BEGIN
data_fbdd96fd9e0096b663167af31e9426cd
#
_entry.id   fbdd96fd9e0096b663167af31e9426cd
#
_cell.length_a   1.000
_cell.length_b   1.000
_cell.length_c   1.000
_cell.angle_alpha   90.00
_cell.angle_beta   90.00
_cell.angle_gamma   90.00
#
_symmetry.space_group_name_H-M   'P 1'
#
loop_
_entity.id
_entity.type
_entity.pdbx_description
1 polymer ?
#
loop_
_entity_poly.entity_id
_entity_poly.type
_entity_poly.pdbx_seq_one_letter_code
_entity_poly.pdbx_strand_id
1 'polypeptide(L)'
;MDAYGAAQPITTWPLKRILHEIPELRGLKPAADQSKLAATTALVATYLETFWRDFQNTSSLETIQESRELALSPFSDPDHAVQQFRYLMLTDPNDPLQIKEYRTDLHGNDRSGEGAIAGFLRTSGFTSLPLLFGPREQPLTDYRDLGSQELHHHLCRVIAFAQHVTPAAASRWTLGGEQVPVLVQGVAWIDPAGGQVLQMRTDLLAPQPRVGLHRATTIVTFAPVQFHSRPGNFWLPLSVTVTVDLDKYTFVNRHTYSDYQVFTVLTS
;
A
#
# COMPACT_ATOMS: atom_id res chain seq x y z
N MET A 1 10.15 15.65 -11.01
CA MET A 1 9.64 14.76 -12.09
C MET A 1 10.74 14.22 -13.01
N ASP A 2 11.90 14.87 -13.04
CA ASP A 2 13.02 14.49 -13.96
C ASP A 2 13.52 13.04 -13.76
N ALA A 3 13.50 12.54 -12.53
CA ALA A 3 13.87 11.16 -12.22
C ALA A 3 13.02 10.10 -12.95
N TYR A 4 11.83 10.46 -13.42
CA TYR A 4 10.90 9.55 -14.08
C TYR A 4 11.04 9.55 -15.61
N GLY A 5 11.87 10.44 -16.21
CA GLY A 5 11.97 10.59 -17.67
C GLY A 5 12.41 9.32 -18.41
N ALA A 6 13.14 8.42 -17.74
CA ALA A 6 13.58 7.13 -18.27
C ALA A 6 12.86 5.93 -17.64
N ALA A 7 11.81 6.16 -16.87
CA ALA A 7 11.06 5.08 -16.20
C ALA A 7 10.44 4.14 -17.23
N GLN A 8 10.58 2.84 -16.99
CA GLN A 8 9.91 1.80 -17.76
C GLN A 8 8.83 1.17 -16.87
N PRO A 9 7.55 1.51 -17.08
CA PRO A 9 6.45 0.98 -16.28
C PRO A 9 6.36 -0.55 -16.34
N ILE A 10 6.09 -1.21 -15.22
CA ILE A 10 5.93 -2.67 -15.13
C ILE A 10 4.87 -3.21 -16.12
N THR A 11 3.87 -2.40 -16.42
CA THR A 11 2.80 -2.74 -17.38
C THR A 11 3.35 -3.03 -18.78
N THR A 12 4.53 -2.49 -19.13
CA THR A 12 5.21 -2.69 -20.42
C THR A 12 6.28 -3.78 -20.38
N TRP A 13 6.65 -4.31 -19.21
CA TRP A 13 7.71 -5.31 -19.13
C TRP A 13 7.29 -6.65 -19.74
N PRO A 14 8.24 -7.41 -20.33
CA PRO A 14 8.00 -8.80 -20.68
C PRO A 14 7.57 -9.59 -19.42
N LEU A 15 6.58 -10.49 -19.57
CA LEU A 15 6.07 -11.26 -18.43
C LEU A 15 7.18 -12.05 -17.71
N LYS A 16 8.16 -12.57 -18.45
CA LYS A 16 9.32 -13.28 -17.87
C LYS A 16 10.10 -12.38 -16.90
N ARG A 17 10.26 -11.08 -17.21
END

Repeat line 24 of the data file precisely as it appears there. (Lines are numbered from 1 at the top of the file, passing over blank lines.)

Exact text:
_entity_poly.pdbx_strand_id